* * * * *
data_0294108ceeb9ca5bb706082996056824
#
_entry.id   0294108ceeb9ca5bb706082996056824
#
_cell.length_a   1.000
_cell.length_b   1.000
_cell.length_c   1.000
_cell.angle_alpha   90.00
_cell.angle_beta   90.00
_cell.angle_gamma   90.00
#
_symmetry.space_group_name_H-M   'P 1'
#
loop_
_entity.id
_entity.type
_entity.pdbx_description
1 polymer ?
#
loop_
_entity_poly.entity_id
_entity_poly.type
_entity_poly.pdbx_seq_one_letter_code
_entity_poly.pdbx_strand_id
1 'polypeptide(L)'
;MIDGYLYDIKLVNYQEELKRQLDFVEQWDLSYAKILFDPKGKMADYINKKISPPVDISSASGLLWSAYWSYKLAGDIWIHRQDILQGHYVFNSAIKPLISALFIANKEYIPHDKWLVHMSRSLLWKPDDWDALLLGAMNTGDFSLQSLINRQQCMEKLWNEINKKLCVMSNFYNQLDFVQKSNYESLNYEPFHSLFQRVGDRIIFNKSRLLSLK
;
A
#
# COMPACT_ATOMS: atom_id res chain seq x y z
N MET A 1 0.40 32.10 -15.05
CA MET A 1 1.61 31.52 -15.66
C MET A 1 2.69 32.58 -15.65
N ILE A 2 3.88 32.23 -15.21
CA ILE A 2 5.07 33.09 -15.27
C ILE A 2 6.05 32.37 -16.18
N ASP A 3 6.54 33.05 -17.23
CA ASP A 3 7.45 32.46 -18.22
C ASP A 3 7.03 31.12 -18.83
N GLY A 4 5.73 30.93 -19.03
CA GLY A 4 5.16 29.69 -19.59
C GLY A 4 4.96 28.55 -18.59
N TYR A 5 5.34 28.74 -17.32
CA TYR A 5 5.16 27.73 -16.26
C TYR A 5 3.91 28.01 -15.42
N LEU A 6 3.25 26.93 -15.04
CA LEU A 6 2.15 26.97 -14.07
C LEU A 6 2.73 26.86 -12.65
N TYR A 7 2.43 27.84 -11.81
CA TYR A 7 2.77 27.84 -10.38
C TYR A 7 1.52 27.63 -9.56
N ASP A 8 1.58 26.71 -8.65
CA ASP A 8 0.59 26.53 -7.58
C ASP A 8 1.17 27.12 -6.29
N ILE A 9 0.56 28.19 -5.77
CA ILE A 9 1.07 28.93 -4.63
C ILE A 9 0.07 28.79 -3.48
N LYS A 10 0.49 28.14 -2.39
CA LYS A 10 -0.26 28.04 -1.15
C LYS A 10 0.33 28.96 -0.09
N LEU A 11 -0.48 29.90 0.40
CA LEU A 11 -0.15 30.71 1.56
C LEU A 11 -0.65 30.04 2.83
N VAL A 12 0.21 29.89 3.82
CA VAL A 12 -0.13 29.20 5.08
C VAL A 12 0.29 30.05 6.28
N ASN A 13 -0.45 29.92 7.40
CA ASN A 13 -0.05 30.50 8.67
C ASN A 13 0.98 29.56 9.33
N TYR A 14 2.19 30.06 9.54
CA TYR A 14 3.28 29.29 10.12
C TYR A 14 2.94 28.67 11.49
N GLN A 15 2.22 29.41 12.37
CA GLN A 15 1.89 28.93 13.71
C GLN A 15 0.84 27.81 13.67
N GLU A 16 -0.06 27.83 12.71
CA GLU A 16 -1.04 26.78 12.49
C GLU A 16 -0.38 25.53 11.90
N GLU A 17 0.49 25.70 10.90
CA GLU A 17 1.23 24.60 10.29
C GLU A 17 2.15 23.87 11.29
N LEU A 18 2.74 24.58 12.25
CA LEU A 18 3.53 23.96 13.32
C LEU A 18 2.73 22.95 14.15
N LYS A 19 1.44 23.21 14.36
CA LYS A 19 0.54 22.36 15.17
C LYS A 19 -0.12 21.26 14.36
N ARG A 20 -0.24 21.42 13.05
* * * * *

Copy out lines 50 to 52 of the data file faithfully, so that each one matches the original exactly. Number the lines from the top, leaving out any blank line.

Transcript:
CA TYR A 7 2.77 27.84 -10.38
C TYR A 7 1.52 27.63 -9.56
N ASP A 8 1.58 26.71 -8.65